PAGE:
Top 10 Facts About Poverty in the Philippines

Poverty in the Philippines
Poverty in the Philippines is more persistent than in other countries in Southeast Asia. Consisting of 7,641 islands, the Republic of the Philippines is a country located in the western Pacific Ocean. Despite a declining poverty rate in recent years, 21.6 percent of the country’s population still live below the national poverty line.

Rural areas in the Philippines show a poverty rate of 36 percent in comparison with the 13 percent of urban areas. However, urban poverty has also shown a steady increase in recent years, possibly due to the unemployed and low-income migrants who are unable to afford housing.

Other key contributors to the poverty rate include vulnerability to shocks and natural disasters, an underdeveloped agricultural sector, high population growth and moderate economic growth. Here are 10 facts about poverty in the Philippines, including the causes, outcomes and improvements.

10 Facts About Poverty in the Philippines

  1. Agriculture is the main source of income for rural inhabitants, primarily in farming and fishing. Most farmers and small landholders live in areas that are prone to natural disasters or conflicts. Declines in agricultural productivity, unsuccessful small landholder farming operations and unsustainable practices have caused deforestation and weakened fish stocks.
  2. Over a third of the rural inhabitants in the Philippines are impoverished. Indigenous people residing in these areas experience higher rates of illiteracy, unemployment and poverty. A lack of access to productive capital and limited market access has created slow economic growth and underemployment. The rural poor have limited options for off-farm employment and low access to inexpensive financial services.
  3. The majority of poor Filipino households have only achieved basic levels of education. At least two-thirds of poor households are headed by an individual with an elementary level education or below. Additionally, most poor families have minimal access to health and education services.
  4. Poverty levels in the Philippines are affected by unrestrained population growth. The average poor family in the Philippines consists of six or more members. Similar to other countries, impoverished regions typically have higher birth rates. In rural areas in the Philippines, the average woman will have 3.8 children compared to the cities where the average woman will have 2.8.
  5. Four out of 10 poor families in urban areas do not have decent living conditions. Most of the poor households in urban areas reside as informal settlements in slum areas of major cities like Manila. These homes do not include proper facilities and also are bad for the environment. These settlers typically move to major cities from other provinces in search of better economic opportunity and livelihood.
  6. Moderate economic growth has not resulted in poverty reduction. The average annual GDP increased by only 0.63 percent per person between 1980 and 2005. Incidents of inequality among regions have also continued to increase, hindering the reduction of poverty. The country’s economic growth is directed at Manila and the two bordering provinces. This prevents distant provinces from sharing the benefits of prosperity.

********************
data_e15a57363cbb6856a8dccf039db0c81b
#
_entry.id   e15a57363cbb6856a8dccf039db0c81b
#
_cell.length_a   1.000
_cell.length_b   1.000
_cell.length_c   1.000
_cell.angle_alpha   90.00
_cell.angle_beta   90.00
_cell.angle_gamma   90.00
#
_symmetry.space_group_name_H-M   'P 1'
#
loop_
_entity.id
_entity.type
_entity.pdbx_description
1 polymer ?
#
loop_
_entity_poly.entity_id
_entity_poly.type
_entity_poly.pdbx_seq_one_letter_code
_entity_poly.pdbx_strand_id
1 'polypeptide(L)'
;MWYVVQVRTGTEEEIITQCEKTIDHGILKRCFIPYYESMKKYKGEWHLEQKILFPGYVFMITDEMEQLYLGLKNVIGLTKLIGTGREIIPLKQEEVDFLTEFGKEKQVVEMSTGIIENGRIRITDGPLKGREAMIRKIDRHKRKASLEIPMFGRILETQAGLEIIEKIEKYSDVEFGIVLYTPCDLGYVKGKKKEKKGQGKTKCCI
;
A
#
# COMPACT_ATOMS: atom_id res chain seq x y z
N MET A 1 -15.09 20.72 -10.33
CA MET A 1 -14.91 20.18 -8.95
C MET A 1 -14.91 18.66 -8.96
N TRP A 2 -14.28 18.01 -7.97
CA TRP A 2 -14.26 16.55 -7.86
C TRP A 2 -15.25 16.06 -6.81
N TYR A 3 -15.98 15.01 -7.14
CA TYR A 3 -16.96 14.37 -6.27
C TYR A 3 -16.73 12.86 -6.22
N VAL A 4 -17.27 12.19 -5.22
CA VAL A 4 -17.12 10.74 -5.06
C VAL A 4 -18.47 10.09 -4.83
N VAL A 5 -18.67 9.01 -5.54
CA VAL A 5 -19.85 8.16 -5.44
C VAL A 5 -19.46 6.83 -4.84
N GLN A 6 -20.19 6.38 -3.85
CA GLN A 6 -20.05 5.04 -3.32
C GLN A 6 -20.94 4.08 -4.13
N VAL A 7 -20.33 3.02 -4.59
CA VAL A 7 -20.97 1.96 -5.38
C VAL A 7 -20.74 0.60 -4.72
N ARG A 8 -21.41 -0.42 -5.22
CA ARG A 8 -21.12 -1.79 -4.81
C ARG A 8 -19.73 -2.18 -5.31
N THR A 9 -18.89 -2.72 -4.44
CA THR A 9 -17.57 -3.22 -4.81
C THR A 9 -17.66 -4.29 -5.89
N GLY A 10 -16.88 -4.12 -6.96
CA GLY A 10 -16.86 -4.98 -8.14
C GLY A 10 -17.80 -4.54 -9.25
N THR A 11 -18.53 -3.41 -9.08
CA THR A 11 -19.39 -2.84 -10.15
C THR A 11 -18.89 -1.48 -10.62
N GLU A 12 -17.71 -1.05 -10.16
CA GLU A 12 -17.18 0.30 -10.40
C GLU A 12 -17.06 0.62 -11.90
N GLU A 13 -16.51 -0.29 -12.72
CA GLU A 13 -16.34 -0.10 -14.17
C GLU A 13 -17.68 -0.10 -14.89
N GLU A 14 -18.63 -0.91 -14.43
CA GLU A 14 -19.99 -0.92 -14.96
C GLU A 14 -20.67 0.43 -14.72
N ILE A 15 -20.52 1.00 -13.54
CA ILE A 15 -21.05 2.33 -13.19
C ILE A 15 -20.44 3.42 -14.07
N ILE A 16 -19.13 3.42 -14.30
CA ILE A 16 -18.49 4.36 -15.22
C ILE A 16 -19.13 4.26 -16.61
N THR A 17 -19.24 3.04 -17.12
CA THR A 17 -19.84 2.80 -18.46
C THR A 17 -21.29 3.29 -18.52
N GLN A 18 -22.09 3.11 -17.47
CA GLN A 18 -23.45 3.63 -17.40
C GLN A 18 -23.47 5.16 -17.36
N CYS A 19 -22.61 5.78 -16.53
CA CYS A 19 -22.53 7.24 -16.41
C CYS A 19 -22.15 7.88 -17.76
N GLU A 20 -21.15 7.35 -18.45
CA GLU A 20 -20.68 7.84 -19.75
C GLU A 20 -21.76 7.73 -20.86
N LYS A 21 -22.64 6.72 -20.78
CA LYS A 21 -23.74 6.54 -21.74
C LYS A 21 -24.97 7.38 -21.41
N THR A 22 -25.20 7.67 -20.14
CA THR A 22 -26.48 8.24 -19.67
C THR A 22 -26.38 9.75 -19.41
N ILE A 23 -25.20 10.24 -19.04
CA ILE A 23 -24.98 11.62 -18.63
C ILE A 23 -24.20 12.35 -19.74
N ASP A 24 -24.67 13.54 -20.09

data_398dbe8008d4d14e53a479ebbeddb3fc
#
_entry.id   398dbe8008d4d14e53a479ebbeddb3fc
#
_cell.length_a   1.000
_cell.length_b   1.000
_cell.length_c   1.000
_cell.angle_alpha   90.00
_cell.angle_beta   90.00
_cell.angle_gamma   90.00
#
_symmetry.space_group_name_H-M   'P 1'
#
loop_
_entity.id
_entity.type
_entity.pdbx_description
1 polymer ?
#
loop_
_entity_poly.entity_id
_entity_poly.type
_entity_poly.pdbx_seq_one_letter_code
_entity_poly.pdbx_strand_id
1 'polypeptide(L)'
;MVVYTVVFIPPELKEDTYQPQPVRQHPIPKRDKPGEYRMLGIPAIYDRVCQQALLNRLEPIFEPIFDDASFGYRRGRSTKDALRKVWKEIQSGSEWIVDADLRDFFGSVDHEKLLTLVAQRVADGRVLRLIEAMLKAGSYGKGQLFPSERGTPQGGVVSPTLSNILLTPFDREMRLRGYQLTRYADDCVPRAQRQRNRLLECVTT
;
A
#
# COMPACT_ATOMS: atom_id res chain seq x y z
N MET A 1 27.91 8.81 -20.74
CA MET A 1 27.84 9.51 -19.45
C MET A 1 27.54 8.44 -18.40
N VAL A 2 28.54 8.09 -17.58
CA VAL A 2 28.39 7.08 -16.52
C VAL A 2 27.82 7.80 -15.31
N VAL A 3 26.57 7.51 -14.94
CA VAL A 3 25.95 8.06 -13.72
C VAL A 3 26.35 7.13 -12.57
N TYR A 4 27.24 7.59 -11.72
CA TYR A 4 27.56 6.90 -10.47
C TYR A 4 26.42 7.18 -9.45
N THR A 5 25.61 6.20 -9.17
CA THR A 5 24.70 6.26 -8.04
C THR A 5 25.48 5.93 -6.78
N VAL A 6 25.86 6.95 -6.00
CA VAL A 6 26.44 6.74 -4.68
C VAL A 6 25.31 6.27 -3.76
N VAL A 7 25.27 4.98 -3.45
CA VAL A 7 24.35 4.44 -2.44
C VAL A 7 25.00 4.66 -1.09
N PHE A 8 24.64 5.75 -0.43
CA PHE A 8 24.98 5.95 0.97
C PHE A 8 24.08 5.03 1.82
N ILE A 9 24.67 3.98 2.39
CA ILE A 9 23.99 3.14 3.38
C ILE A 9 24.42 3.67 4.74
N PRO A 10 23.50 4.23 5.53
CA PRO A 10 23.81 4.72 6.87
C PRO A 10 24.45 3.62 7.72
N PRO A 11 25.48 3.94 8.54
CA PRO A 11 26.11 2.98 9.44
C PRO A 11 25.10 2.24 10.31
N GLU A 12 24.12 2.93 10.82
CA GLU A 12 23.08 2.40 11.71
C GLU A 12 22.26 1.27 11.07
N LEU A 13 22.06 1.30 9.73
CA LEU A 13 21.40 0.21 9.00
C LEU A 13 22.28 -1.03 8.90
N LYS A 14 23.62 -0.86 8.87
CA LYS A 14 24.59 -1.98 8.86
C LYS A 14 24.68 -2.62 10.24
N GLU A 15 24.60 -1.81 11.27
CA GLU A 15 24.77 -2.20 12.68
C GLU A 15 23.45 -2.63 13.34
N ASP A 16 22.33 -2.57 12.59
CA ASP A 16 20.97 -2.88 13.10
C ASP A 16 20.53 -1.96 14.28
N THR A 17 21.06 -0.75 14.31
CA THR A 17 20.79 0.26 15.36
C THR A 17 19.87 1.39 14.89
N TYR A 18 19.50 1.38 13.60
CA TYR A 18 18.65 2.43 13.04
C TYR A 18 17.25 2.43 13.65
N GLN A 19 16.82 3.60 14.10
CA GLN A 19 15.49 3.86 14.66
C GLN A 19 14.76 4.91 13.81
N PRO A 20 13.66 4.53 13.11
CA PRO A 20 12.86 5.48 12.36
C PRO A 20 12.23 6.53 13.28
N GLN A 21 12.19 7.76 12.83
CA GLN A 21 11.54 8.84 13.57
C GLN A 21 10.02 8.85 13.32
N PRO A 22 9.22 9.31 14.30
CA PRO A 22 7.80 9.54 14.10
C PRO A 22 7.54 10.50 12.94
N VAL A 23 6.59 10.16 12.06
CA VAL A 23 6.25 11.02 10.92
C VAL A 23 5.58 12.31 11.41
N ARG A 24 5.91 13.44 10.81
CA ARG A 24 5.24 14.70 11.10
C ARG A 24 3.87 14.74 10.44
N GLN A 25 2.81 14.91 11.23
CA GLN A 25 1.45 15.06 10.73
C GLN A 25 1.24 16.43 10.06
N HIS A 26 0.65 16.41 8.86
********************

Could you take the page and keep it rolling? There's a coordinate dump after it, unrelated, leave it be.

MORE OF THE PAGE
7. The Government of the Philippines utilizes social protection programs to provide poor families with direct assistance. Impoverished families can receive cash assistance through a conditional cash transfer program. The program requires all families to enroll their children in school and vaccinate their children with government-provided immunizations.
  8. The International Fund for Agricultural Development (IFAD) is working in the Philippines to improve the incomes and food security of rural populations. IFAD primarily focuses on women, fishers, small landholders and indigenous people residing in fragile ecosystems. Recent projects and programs are intended to improve the environment with natural resource management and sustainable access to land. Projects also include skills for managing soil and water along with support for fishing communities.
  9. President Rodrigo Duterte has been focused on improving poverty-related issues for the country’s poor. President Duterte signed an executive order to pass a law that makes contraception free and more easily accessible to the poor. Duterte is also improving infrastructure with new roads, bridges and airports as a result of a planned increase in expenditure. Such improvements will better connect impoverished communities to Manila and thus bring opportunities for better jobs.
  10. The government of the Philippines created AmBisyon 2040 and The Philippine Development Plan 2017-2022 in efforts to reduce poverty. Both plans aim to improve living conditions for the poor and reduce poverty by 15 percent by 2022. To achieve this goal, it is recommended these policies work towards creating more jobs, improving productivity in all sectors and educating Filipinos with the necessary skills for work in today’s economy.

The Republic of the Philippines has made and continues to make improvements in poverty reduction. However, overpopulated urban areas and lack of economic opportunities for rural populations still create a need for more progress. The fact that such issues are receiving recognition from political leaders and various organizations is creating hope for the Philippines and its people.

– Diane Adame
Photo: Flickr